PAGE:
Studies frequently report reproducibility of DEXA between 1 and 2%. This is the average precision; the range is rarely reported. But repeat measurements may show as much as 7% difference. These charts shows the percent difference in total hip bone density when 300 normal elderly men and women walked around the room between measurements.

Cummulative Frequency Plot for repeat hip DEXA
Hip DEXA change from walking around room
% BMD CHANGE % of women Report
0 - 2 50.8 Within machine precision
2 - 4 34.2 Mild, non-significant change
4 - 6 6.3 Probable change, but not statistically significant
>6 1.5 Significant change

Histogram of the results in the women

Variations from year to year in the machine readings, technologists, and positioning will further decrease the reproducibility. These errors cause the phenomenon of "regression to the mean"; women who apparently lose a great amount of bone during the first year of a clinical trial will then apparently gain it back over the second year (Cummings). If other clinical clues suggest that a loss is real (the patient had a fracture, weight loss, serious illness with bedrest, started steroids) then one might act on a change of 3 or 4%, but too often a patient is doing very well and a loss of 3% in one year is met with alarm and unnecessary medication.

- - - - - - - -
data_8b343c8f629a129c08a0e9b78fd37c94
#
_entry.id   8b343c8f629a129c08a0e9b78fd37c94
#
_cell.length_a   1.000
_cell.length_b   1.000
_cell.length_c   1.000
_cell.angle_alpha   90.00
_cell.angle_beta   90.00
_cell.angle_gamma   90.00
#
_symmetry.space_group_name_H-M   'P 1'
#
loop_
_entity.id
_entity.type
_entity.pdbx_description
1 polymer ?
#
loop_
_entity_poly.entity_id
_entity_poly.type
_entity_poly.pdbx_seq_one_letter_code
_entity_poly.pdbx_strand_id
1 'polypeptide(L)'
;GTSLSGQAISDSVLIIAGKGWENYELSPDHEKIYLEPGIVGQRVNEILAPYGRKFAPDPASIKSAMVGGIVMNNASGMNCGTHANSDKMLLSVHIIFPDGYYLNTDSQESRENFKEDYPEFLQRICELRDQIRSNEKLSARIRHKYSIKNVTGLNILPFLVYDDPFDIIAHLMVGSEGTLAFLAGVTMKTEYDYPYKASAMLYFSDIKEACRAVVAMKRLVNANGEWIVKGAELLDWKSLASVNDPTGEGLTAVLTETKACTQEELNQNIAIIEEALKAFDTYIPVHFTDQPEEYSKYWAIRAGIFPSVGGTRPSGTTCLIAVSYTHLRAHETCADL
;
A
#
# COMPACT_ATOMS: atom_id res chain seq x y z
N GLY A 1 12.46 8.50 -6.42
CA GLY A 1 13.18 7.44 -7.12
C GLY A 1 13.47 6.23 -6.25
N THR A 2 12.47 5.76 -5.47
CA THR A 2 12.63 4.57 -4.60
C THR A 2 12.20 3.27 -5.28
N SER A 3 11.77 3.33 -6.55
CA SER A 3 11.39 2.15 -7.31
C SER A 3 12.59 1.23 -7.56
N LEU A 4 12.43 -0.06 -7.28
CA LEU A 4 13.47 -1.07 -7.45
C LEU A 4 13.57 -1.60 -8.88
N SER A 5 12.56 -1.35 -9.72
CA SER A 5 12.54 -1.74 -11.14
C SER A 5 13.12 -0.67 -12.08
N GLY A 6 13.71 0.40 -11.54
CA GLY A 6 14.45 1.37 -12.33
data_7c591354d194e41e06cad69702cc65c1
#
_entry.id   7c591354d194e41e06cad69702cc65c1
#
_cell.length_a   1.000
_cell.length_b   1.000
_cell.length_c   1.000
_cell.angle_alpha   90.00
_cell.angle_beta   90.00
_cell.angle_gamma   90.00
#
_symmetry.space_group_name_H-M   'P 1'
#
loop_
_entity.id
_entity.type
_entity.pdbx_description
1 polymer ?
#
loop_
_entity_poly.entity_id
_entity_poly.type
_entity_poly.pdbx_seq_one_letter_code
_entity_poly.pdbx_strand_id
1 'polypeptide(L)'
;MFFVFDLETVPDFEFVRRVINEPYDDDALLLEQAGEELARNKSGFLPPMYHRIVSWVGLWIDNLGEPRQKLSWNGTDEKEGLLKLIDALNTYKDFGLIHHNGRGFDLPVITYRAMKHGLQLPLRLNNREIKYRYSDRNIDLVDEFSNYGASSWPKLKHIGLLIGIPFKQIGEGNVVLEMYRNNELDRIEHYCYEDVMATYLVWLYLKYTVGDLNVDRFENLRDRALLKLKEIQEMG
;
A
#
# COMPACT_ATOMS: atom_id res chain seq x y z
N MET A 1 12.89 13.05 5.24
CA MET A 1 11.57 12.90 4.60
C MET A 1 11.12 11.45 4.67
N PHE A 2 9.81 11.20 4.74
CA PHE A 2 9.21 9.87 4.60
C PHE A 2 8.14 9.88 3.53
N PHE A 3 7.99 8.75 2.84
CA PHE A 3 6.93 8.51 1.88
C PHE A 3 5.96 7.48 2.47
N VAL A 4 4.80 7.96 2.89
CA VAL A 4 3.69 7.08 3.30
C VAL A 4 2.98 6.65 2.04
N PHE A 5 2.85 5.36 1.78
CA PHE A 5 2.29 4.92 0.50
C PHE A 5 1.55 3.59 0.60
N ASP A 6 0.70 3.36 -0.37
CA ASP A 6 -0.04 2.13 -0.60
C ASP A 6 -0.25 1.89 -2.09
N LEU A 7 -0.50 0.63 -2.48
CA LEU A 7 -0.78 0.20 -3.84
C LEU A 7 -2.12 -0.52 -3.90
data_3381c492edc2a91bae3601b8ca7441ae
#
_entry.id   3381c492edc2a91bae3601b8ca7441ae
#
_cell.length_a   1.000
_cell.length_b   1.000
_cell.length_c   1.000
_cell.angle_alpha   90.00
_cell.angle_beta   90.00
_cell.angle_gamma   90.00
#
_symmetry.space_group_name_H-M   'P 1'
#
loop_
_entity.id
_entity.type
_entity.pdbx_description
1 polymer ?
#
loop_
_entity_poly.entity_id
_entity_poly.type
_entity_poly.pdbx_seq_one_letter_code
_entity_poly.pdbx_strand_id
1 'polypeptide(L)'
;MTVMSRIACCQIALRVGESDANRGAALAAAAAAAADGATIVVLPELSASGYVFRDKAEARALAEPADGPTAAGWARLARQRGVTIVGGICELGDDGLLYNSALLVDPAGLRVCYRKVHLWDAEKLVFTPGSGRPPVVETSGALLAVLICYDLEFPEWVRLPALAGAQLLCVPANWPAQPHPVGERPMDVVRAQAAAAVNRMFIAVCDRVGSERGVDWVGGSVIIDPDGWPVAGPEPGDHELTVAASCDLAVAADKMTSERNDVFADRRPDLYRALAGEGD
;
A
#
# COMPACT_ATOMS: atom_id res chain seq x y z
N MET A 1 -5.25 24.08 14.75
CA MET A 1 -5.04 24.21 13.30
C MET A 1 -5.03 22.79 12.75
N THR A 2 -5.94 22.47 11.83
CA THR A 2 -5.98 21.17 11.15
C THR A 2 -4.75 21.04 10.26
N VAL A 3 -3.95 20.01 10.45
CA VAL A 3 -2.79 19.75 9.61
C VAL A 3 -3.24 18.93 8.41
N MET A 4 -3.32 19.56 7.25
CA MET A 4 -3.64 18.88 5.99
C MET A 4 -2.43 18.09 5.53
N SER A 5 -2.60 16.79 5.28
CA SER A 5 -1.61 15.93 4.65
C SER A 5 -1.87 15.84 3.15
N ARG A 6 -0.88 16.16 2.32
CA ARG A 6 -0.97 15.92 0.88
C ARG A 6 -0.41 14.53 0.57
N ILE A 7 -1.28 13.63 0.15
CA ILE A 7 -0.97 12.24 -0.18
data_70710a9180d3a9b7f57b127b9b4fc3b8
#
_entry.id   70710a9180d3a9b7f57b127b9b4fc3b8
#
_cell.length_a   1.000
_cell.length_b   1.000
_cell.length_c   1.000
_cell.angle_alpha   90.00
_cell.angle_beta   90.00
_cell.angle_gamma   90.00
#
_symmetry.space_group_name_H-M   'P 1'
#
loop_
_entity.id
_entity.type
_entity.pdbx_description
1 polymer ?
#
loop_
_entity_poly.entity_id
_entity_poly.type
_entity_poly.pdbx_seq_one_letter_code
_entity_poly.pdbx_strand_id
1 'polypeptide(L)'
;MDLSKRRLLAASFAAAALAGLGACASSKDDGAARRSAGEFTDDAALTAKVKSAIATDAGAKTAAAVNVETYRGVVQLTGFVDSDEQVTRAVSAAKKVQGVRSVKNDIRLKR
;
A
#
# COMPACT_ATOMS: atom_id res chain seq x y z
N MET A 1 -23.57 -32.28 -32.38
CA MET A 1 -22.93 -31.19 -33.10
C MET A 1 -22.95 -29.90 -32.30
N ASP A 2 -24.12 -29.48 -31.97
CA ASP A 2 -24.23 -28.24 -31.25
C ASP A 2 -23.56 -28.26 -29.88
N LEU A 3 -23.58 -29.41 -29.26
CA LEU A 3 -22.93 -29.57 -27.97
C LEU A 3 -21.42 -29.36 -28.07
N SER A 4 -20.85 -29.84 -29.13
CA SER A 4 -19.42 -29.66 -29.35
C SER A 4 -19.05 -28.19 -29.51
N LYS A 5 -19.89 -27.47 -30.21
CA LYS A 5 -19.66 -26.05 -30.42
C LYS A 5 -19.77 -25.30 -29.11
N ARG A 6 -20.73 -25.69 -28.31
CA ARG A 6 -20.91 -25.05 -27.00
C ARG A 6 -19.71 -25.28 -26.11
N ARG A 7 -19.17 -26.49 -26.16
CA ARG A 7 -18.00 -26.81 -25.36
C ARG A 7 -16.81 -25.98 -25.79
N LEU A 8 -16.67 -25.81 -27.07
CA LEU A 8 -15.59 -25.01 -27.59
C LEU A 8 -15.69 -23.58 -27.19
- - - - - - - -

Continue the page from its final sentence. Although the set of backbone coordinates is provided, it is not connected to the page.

Patient positioning is the major source of error in repeat bone density tests. Clinicians should examine the bone density printouts, especially with hip measurements, to see if there are noticeable differences in the position or the area measured.

See if you can find the
mistakes in these examples!

Updated 1/6/06